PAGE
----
Codgers from across the country and Canada commandeered every softball field in the county Saturday and Sunday for the first International Softball Federation Senior World Cup.
The players in the tournament belied their age when they took the field and played ball.
They could hit the ball, they could throw and they could catch the ball and most of them still exhibited pretty good running speed.
“It’s just the kid in us,” said Anthony Tutt, 53, of the Lake Ridge Gents as he and several of his teammates watched a game at the Prince William stadium complex.
Another Gents player, Larry Locklair, said he took up softball after a 10-year hiatus, so that he could regain his boyish figure. He said his wife never thought he’d play ball as long as he did.
“She thought I’d retire from this when I was thirty,” said Locklair, a mechanical inspector who works at Quantico Marine Corps Base.
“I quit when I was forty I guess … just laid off for awhile,” Locklair, 55, said.
“I didn’t start playing again until I was in my fifties. I got lazy and fat. I had to do something,” Locklair said.
R.B. Thomas, federation executive director and tournament manager, said more than 55 teams came to Prince William County to play in the tournament.
Thomas said the federation’s mission is to give older ball players somewhere to play.
“The World Cup gives senior players the chance to play in a competitive and exciting environment,” Thomas said.
In one respect the players showed their age.
It’s not that the seniors were reluctant to question an umpire or referee’s call and comment accordingly as any athlete must. They just seemed more willing to get the complaint off their chests and move on where younger players might continue protesting past good judgment.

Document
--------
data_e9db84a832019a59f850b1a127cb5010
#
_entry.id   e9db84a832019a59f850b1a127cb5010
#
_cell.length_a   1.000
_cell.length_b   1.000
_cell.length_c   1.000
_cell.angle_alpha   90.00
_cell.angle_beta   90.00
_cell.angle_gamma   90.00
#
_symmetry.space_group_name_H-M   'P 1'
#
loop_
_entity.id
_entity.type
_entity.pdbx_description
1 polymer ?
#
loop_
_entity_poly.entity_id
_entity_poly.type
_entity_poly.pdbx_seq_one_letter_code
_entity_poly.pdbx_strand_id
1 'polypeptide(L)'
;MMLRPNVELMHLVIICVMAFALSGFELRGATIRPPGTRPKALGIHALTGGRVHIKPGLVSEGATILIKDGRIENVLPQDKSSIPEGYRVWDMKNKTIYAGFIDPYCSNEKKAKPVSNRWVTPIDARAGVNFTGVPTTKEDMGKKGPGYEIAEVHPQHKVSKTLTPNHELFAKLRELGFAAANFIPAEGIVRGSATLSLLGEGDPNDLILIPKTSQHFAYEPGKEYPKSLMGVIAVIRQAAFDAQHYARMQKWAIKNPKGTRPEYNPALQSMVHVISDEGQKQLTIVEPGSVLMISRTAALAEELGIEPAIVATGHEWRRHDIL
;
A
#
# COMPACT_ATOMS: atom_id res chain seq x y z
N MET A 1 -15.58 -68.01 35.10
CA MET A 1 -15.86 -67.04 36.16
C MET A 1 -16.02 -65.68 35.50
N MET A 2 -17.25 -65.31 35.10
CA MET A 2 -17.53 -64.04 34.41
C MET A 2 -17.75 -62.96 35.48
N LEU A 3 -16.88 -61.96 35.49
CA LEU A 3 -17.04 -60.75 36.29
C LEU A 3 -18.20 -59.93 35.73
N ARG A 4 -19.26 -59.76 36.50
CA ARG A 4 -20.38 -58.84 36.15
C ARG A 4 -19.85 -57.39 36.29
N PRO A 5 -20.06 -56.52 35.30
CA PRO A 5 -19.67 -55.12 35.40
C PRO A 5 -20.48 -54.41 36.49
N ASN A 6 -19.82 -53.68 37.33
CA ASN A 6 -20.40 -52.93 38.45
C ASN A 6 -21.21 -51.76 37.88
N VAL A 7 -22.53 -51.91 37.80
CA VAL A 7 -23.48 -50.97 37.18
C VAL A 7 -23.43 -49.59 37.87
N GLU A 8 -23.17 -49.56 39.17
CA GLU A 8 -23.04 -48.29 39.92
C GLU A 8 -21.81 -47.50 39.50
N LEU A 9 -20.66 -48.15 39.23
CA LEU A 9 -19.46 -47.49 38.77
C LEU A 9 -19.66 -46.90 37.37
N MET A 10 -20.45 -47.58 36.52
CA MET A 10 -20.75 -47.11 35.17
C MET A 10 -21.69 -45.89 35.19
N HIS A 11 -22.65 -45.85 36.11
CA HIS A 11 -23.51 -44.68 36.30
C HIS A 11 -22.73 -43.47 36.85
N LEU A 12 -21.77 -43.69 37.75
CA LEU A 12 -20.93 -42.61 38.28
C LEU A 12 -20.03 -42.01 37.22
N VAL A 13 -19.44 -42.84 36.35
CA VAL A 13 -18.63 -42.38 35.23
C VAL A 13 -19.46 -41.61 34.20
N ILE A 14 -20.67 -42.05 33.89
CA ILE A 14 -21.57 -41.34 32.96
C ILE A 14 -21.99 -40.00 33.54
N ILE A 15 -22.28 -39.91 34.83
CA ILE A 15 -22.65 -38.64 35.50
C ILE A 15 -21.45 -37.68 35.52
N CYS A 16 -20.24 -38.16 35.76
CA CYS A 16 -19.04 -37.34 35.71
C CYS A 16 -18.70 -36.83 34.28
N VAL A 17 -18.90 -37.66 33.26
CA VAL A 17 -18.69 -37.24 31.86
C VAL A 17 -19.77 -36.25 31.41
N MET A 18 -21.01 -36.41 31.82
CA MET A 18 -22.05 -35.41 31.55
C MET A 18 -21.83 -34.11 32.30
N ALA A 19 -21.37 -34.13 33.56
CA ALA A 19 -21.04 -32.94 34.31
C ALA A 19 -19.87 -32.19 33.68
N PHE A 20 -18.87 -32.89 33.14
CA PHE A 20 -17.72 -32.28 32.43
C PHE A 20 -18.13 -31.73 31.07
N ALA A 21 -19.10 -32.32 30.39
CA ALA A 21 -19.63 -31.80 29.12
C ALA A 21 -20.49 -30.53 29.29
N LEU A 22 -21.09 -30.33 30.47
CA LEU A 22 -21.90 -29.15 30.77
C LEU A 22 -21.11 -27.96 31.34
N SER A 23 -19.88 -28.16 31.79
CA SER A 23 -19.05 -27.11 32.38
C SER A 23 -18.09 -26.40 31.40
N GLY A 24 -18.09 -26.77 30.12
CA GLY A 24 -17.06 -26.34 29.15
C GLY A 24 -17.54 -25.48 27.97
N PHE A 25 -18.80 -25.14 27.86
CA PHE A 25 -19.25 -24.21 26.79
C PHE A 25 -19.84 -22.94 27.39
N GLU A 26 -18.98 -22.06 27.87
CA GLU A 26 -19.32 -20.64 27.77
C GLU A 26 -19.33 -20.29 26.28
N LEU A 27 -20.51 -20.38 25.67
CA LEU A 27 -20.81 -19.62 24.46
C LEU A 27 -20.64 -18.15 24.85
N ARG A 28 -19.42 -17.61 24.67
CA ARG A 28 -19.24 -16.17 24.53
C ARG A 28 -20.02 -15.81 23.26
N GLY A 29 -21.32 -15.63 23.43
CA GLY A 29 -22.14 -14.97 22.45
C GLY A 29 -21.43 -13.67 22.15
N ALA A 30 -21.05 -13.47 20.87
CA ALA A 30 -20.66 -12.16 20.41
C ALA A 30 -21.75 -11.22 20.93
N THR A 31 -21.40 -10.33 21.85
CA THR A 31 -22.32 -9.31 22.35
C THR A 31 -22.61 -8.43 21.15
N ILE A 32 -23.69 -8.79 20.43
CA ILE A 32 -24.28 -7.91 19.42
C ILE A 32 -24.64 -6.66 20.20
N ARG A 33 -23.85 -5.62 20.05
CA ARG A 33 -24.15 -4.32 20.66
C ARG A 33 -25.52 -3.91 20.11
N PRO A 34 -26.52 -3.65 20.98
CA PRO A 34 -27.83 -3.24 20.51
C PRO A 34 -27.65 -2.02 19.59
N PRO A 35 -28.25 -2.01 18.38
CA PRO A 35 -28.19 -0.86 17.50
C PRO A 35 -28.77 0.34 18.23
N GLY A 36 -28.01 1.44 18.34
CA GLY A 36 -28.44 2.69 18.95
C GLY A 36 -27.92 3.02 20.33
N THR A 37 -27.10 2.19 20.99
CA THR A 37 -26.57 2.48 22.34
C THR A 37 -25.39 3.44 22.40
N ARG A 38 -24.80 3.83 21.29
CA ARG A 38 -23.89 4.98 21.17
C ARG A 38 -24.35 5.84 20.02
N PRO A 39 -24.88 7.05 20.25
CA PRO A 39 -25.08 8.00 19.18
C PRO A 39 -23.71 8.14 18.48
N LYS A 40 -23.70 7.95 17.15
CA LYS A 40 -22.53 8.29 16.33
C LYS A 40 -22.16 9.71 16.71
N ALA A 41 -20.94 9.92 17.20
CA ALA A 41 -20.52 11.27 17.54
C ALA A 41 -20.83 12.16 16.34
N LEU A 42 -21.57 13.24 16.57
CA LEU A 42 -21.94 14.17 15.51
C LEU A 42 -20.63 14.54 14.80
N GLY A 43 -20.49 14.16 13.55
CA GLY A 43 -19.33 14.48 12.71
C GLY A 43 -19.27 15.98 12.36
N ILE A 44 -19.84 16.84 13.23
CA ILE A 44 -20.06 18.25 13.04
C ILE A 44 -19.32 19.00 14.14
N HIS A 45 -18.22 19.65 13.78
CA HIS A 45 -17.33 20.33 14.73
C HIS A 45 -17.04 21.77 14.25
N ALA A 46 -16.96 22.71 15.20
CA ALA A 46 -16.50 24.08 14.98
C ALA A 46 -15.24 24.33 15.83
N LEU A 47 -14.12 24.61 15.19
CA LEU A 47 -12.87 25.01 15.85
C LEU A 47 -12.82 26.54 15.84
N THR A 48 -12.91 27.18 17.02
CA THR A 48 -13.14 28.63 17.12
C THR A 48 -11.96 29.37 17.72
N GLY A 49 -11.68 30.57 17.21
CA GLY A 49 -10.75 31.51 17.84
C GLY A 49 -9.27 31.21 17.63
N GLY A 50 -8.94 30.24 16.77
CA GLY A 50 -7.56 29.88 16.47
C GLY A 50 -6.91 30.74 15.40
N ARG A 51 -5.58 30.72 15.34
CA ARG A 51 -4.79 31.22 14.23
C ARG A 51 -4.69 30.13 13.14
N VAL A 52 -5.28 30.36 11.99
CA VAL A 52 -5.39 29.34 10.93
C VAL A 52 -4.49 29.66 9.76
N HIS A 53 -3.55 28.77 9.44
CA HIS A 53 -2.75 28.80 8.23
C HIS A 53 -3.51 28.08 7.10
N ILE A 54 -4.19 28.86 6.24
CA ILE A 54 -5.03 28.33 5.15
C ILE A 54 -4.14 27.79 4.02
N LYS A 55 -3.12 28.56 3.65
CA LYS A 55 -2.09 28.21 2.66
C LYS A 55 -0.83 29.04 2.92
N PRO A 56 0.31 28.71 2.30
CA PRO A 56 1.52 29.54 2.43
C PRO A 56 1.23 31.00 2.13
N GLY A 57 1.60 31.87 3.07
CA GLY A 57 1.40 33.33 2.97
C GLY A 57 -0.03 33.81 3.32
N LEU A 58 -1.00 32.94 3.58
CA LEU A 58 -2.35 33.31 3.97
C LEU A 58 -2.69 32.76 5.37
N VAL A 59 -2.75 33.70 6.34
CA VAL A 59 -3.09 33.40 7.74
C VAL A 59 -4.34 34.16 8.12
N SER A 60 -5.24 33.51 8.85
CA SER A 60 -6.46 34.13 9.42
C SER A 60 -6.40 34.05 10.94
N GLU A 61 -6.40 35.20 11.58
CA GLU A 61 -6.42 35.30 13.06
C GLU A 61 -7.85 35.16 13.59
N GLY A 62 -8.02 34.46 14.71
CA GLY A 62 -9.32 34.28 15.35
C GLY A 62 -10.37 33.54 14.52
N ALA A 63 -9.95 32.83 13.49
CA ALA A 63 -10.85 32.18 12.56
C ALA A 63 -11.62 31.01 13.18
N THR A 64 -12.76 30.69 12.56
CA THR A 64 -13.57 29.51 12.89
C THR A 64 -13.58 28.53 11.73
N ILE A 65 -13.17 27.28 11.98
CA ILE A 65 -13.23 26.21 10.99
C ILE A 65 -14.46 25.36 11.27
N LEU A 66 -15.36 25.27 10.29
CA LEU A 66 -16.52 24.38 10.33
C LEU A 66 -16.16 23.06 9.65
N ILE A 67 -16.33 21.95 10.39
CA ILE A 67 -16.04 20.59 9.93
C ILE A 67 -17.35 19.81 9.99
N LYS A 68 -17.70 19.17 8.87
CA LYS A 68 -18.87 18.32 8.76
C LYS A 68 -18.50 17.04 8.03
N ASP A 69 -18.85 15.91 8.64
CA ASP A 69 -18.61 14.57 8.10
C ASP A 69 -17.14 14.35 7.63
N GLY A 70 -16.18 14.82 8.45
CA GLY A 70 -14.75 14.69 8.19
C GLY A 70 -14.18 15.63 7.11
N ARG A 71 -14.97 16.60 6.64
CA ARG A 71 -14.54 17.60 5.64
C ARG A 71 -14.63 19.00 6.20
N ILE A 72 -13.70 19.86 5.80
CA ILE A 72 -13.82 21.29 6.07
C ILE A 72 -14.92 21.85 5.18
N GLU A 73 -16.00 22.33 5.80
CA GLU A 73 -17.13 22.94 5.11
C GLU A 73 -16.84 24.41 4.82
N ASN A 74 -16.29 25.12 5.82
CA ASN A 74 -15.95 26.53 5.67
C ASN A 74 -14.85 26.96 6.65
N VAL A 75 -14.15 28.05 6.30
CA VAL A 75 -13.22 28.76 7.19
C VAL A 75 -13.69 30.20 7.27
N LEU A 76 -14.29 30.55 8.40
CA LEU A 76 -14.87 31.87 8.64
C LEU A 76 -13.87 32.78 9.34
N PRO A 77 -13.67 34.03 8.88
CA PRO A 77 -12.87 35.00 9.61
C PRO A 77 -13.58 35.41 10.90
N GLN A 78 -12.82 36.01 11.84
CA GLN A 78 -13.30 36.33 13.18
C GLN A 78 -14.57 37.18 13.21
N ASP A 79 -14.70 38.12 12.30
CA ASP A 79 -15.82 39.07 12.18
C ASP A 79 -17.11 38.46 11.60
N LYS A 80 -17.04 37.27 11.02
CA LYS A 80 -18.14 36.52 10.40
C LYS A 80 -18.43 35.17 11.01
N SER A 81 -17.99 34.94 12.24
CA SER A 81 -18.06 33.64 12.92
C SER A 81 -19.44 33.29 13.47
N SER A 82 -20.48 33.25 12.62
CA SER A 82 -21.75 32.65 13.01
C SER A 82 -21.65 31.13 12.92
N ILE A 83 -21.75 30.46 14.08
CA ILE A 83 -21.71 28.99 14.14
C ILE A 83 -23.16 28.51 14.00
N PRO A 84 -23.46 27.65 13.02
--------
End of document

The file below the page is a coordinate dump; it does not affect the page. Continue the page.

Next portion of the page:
Steve Anderson, of Woodbridge, worked as an umpire at the tournament and said the seniors don’t need to carry on at length. They have learned proficiency over the years.
“They don’t have to say as much because they’ve been saying it a lot longer,” Anderson, 48, said. “They know just how far to take it.”
Tim Molle, Anderson’s partner in a game at the stadium complex, said the senior games are his favorite.
He said the players who argue a call generally come over to shake hands after the game.
“They’re very courteous and very complimentary as well,” said Molle, 37, a U.S. Army instructor from Fort Aberdeen Md.
Thomas said the county hasn’t seen the last of the aging boys of summer and expects the events to continue and grow.
“We have another tournament even bigger than this in August,” Thomas said.
In the two-day double elimination tourney, RECKO won the 50+ Majors. Joseph Chevrolet won the 50+ A Division.
In the 50+ B Division, Joe B’s AC, of Rockville, Md., walked away with the win and Spring Ford, of Birdsboro Penn., took first place in the 50+ C Division.
The Georgia Peaches, from Montgomery Ala., of all places, won the trophy in the 65+ A Division.
Staff writer Keith Walker can be reached at (703) 878-8063.